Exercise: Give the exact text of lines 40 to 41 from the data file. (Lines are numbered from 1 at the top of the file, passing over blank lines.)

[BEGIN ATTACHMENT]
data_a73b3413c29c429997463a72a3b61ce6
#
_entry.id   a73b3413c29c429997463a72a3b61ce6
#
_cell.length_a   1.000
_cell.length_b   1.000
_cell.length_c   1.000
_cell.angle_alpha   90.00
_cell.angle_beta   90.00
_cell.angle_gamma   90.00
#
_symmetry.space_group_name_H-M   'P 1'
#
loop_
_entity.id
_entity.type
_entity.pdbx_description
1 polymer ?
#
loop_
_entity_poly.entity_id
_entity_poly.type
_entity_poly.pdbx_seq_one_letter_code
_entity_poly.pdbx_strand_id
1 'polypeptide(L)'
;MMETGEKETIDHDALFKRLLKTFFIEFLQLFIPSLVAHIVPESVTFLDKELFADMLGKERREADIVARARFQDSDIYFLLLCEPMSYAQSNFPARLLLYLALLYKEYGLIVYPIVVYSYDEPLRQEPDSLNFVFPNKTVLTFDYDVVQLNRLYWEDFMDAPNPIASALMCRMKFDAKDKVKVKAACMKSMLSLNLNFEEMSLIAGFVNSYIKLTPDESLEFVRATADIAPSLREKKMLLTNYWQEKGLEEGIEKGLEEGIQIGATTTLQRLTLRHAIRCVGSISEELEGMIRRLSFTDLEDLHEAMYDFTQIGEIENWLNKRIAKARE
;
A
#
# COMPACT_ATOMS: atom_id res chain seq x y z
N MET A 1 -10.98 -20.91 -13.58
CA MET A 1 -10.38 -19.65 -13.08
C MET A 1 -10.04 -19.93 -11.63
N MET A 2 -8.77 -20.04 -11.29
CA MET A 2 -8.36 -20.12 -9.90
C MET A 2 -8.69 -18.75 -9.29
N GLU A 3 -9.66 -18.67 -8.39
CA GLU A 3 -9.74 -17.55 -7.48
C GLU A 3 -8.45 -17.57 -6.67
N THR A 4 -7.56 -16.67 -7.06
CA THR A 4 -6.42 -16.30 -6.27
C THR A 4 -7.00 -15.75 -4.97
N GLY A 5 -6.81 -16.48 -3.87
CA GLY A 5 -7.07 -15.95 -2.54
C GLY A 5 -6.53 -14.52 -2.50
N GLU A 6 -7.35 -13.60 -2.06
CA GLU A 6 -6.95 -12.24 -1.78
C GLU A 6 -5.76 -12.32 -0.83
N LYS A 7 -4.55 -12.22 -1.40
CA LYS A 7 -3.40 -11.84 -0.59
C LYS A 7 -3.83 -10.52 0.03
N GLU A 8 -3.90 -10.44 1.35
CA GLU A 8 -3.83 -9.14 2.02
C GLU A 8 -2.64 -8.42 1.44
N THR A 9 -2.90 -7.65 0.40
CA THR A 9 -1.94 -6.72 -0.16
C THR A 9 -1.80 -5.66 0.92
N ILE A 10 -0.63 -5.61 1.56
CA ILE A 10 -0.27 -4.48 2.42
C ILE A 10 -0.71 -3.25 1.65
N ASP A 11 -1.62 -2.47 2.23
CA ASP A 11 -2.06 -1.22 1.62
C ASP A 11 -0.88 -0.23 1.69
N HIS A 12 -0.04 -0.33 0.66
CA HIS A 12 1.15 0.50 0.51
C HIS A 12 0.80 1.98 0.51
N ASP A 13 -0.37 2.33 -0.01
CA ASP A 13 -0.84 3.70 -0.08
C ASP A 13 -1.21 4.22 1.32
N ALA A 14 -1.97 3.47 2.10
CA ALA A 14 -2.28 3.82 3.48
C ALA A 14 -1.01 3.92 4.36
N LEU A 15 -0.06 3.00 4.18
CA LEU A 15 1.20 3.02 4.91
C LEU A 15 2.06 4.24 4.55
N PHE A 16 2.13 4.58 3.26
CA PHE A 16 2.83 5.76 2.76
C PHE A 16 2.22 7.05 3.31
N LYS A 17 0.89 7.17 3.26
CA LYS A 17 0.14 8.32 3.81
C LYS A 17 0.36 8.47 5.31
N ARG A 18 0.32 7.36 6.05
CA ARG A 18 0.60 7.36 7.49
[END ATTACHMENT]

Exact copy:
N THR A 4 -7.56 -16.67 -7.06
CA THR A 4 -6.42 -16.30 -6.27